Meaning of DESCENT in English

I. də̇ˈsent, dēˈ- noun

( -s )

Etymology: Middle English, from Middle French descente, from descendre to descend — more at descend

1. : the act or process of descending from a higher to a lower level, rank, or state

a parachute descent

during their descent of the ski run

some thirty-two separate rapids and cataracts in its final furious descent — Tom Marvel

descent by chromatic intervals

ascent and descent between the physical and spiritual worlds — Times Literary Supplement


a. : a decline or comedown in station, respectability, or living conditions

the descent to being junior partners of the newcomer to world power — D.W.Brogan

descent of the family to actual shabbiness

b. : a stepping down or stooping to an inferior level (as of intellectual elevation, dignity, self-respect)

look around among my books for a further descent from philosophy to literature — O.W.Holmes †1935

descent from self-justification to self-deception

a sudden descent … from the sublimity of his highfalutin critical terminology — Times Literary Supplement

c. logic : passage from the more general to the more particular


a. : derivation from an ancestor : birth

only three alternatives are known, namely, patrilineal, matrilineal, or bilateral descent , and every culture incorporates one of these rules or some combination thereof — G.P.Murdock

usually : the established connection between an individual and his progenitors or the stock from which he is descended : extraction , lineage

of Pilgrim stock, eighth in descent through his mother from a governor of the colony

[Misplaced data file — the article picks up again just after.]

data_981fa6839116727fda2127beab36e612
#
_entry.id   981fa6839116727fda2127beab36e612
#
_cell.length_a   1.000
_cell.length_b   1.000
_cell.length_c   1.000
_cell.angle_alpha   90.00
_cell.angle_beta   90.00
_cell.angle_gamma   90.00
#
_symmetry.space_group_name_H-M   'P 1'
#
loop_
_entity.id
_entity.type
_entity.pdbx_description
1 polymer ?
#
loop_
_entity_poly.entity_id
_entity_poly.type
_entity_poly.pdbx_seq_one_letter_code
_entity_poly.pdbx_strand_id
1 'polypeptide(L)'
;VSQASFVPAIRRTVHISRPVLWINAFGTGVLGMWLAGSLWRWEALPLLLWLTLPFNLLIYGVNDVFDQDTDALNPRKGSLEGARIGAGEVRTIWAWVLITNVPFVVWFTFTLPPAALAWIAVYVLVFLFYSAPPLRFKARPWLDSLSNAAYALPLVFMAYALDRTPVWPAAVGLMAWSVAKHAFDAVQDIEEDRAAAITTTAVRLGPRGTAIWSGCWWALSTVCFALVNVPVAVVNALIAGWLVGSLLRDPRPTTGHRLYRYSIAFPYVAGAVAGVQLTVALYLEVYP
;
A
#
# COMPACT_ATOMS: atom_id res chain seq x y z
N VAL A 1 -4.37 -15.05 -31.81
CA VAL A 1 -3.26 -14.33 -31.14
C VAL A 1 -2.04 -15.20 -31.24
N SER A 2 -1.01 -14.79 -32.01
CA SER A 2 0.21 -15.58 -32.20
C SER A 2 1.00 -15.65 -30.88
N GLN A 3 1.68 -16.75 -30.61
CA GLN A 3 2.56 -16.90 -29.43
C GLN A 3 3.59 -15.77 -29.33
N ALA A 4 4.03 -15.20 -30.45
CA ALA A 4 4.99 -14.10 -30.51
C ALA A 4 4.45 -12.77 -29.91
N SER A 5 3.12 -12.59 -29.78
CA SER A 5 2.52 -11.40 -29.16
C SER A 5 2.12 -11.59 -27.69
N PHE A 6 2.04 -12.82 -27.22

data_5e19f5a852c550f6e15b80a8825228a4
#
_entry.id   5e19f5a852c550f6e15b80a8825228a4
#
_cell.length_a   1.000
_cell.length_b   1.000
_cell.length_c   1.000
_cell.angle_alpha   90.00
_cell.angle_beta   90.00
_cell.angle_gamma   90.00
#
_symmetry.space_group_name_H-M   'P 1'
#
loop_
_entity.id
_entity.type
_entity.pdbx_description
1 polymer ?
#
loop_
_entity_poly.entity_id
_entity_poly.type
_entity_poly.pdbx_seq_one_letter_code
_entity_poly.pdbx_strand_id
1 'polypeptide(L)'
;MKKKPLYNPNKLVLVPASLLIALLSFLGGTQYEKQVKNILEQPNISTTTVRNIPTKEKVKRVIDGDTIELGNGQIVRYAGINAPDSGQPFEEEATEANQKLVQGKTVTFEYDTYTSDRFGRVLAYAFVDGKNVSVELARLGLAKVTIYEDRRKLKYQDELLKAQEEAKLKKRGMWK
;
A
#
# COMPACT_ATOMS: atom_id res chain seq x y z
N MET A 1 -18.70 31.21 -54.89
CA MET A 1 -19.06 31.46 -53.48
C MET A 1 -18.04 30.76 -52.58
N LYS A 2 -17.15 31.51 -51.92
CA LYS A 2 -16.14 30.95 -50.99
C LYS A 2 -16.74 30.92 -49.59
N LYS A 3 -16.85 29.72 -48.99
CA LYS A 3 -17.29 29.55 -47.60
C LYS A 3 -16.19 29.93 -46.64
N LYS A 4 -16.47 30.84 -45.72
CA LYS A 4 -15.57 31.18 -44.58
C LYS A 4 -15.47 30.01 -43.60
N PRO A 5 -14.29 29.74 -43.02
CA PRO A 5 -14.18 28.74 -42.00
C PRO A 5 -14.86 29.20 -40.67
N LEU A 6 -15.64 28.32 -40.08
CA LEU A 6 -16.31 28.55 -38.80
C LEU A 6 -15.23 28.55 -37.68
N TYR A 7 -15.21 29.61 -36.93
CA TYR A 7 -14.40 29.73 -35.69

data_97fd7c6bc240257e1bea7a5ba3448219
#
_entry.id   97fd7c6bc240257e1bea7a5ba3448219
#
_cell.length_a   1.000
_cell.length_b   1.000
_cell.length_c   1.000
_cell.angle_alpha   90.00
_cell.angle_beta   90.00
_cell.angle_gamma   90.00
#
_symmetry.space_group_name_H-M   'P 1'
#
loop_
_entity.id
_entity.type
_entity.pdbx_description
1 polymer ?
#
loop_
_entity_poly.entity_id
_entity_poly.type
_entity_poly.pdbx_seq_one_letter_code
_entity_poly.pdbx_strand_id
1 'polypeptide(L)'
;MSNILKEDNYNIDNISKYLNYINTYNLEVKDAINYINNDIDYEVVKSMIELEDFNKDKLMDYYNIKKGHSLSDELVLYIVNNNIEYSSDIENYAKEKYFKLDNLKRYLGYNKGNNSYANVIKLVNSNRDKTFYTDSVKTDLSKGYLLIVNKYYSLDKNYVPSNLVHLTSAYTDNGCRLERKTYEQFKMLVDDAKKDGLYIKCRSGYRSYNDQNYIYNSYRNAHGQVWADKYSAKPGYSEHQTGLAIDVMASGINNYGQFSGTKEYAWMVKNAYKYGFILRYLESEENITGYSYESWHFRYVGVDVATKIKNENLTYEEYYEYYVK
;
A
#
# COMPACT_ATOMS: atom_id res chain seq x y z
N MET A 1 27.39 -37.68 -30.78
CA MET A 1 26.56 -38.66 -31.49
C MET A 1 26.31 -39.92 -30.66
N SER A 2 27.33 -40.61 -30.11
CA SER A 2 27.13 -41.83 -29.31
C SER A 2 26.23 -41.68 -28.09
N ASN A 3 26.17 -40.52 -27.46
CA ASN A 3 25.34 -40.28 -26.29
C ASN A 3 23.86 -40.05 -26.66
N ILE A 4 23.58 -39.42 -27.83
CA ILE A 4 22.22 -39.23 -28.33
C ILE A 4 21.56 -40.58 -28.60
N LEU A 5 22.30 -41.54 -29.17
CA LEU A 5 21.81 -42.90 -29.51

people of Polish descent

b. obsolete : descendant

our descent … born to certain woe, devoured by death — John Milton

c. : transmission or devolution of an estate by inheritance usually but not necessarily in the descending line

d. : the fact or process of originating by generation from an ancestral stock (as a species or genus)

e. : the shaping or development in nature and character by transmission from a source : derivation , origination

the home of an active legal science which could trace a faint but sure descent from Roman law — R.W.Southern

there was a line of descent from these ideas to the Fascist movement — Cecil Sprigge

native American voices tracing their descent from the Know-Nothings of yesterday — T.H.White b.1915


a. : an inclination downward : an inclined or sloping surface : declivity

it appears that the water is broken nowhere by striking against the rocks, and that therefore the descent is perpendicular — Anthony Trollope

b. : a descending way (as a downgrade or stairway)

c. obsolete : the lowest part

from the extremest upward of thy head to the descent and dust below thy foot — Shakespeare


a. : a sudden disconcerting appearance (as for a visit)

unprepared for the descent of his in-laws

b. : a hostile raid or predatory assault

the descent of the Assyrians upon Israel

descent of the locusts

6. : a step downward in a scale of gradation ; specifically : one generation in an ancestral line or genealogical scale

his pedigree shows 11 descents

7. : a former method of distillation in which the material was heated in a vessel having its outlet underneath so that the vapors produced were forced to descend

II. (ˈ)dē|sent transitive verb

Etymology: de- + scent (n.)

: to rid of scent

Webster's New International English Dictionary.      Новый международный словарь английского языка Webster.